British Cycling, which earlier this week launched an initiative to get 1 million more women cycling by 2020, has launched another new campaign, this time aimed at getting more people to commute by bike.
The organisation says the focus is to show people how easy it is to switch to two wheels for their commute, and cites 2011 Census figures published by the Office for National Statistics which revealed that in the previous decade there had been a 17 per cent rise in the number of people commuting by bike, with 760,000 now doing so.
The true figure will be higher once people who use a bike for part of their commute are factored in – the Census data only cover the main mode of travel, so won’t for example cover someone who rides to the station at either end but spends most of their commute on the train.
Certainly, investment in improved cycle parking at many railway stations across Britain due to the overflowing of existing facilities, more people buying folding bikes they can take on the train with them at peak hours, and patterns of use for the Barclays Cycle Hire Scheme in London all suggest that cycling increasingly forms part of a longer journey.
Health and financial benefits were also highlighted by British Cycling as being the principal reasons for people taking to a bike to get to work, with daily riding good for weight loss and improving cardiovascular health as well as helping avoid rising fuel costs and season ticket prices.
According to British Cycling, around half of its 69,000 members are regular commuters, with one recent convert to riding to work, John Clarke, saying that he saves “in excess of £2,500 per year on a train season ticket.”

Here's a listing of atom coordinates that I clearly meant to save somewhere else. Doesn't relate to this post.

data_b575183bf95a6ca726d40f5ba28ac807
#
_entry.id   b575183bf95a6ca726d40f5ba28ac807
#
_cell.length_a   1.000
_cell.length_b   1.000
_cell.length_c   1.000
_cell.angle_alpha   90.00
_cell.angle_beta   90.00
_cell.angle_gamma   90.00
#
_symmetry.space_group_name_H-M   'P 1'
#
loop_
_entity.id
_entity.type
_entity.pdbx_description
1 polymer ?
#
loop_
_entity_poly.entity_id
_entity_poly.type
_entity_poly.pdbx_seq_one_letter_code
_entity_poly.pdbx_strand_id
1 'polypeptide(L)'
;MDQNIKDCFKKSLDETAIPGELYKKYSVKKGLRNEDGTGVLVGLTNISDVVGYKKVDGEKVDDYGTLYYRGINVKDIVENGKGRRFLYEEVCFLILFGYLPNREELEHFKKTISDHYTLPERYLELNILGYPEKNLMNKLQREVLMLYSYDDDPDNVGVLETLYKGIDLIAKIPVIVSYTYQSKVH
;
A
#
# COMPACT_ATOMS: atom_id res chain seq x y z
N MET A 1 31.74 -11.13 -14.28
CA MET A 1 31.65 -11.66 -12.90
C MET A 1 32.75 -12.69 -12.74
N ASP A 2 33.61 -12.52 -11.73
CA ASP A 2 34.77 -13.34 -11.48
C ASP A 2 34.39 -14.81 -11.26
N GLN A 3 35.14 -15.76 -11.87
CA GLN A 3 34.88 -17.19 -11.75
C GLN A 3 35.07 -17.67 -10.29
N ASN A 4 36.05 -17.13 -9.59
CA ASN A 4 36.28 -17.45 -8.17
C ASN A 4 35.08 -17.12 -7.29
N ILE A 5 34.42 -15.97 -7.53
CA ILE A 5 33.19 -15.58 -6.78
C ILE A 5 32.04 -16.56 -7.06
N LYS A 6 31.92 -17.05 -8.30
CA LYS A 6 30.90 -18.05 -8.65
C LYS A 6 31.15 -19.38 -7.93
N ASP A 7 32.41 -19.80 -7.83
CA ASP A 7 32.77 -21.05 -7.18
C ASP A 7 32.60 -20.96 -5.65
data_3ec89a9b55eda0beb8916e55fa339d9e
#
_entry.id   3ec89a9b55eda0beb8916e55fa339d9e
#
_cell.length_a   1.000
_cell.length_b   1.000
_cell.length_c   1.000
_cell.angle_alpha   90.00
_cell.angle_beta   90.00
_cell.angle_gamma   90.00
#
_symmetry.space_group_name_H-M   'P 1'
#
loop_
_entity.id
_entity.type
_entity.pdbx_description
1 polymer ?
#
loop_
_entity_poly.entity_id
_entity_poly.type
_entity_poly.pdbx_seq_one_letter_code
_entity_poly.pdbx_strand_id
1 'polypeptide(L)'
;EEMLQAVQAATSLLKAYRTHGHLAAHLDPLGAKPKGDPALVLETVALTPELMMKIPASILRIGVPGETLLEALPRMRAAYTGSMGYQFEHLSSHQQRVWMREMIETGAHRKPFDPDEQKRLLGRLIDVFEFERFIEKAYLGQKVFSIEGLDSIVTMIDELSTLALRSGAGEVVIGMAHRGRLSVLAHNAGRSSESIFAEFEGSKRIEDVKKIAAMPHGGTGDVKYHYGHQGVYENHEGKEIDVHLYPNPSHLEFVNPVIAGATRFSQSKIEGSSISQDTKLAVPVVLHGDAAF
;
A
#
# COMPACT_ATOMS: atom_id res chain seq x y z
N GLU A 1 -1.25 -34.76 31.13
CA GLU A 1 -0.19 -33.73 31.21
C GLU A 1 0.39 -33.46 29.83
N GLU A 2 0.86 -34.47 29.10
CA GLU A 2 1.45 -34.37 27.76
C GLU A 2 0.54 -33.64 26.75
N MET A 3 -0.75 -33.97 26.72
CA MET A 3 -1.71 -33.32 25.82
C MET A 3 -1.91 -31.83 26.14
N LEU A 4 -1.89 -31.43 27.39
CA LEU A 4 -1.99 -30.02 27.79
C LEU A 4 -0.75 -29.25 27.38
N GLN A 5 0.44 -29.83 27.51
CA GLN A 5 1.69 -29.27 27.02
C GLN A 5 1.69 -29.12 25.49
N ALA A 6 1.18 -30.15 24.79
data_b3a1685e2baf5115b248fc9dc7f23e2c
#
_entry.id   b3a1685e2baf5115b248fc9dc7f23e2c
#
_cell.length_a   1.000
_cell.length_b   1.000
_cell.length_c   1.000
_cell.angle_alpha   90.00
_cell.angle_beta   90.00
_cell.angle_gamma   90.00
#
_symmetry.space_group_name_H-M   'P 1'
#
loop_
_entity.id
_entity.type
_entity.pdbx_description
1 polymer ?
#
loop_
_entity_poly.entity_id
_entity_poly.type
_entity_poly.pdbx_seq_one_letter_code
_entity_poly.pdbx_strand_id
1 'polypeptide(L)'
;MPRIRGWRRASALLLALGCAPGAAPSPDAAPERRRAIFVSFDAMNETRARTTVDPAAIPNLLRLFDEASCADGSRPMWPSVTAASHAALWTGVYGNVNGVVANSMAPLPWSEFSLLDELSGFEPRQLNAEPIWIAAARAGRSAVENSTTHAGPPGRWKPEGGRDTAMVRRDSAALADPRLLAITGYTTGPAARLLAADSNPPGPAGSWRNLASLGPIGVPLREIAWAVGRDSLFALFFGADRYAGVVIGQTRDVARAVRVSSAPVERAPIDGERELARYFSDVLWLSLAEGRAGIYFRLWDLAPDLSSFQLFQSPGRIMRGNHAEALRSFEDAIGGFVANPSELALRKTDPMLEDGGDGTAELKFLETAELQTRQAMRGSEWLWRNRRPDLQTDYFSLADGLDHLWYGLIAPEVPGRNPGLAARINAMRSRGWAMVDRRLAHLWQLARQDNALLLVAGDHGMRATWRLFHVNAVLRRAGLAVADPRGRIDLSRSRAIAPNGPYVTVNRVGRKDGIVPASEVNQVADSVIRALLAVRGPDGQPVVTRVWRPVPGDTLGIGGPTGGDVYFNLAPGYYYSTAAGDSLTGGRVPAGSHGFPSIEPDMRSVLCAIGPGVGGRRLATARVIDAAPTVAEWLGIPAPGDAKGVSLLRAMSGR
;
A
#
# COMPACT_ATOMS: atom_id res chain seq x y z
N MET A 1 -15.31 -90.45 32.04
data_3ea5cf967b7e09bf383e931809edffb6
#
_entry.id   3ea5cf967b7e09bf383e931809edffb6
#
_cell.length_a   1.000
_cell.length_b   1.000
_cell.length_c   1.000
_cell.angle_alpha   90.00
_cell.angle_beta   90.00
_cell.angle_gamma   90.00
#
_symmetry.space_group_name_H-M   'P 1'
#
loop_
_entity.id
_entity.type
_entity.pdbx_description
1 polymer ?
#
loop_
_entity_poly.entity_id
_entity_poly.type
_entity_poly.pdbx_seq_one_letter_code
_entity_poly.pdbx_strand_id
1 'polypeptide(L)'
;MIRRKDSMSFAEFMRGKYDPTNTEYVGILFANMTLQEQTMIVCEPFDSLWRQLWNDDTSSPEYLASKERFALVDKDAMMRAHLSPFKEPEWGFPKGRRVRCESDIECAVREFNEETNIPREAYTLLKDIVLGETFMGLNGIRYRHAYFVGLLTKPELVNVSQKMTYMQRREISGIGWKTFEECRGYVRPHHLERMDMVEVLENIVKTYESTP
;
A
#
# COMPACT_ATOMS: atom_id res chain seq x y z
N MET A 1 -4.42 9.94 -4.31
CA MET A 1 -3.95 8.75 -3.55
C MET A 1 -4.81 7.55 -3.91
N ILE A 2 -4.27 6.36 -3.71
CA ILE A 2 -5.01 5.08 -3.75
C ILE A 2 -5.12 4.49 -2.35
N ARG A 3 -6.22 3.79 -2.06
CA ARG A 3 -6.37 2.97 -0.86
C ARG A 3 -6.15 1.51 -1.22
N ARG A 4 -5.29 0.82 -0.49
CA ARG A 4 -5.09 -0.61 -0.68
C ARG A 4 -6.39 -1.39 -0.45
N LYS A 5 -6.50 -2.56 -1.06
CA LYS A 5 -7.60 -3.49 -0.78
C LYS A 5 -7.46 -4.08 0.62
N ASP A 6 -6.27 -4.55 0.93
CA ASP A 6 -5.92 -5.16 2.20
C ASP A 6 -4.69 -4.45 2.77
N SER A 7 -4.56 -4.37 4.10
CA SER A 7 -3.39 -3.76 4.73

British Cycling’s own chief executive, Ian Drake, highlighted another reason for commuting by bike that will be shared by anyone who rides to work.
“I always use my bike as part of my regular journey into the office as it’s a great way to clear my mind before and after a busy day,” he said.
“The drive we’ve launched today is all about showing how simple and easy bike commuting can be. People don’t need an expensive bike or to wear lycra - and cycling to work is a really efficient way of fitting some exercise into your day.
“The cost of maintaining a bike is negligible in comparison with today’s vehicle maintenance and fuel costs,” he added.
Martin Gibbs, the organisation’s Policy and Legal Affairs Director, added: “Within British Cycling, we have the support and the expertise to encourage more people to become regular commuters and incorporate cycling into their daily routine.
“In addition to the membership benefits we can offer, we are also working with the government to put cycling at the heart of transport policy as we want to see long-term, sustained planning and investment so that our towns and cities are designed with cycling in mind.
“The more people that cycle, the more pressure we are putting on the government and local authorities to initiate change.”
Tips on commuting by bike can be found on a dedicated section of the British Cycling website.
Born in Scotland, Simon moved to London aged seven and now lives in the Oxfordshire Cotswolds with his miniature schnauzer, Elodie. He fell in love with cycling one Saturday morning in 1994 while living in Italy when Milan-San Remo went past his front door. A daily cycle commuter in London back before riding to work started to boom, he's been news editor at road.cc since 2009. Handily for work, he speaks French and Italian. He doesn't get to ride his Colnago as often as he'd like, and freely admits he's much more adept at cooking than fettling with bikes.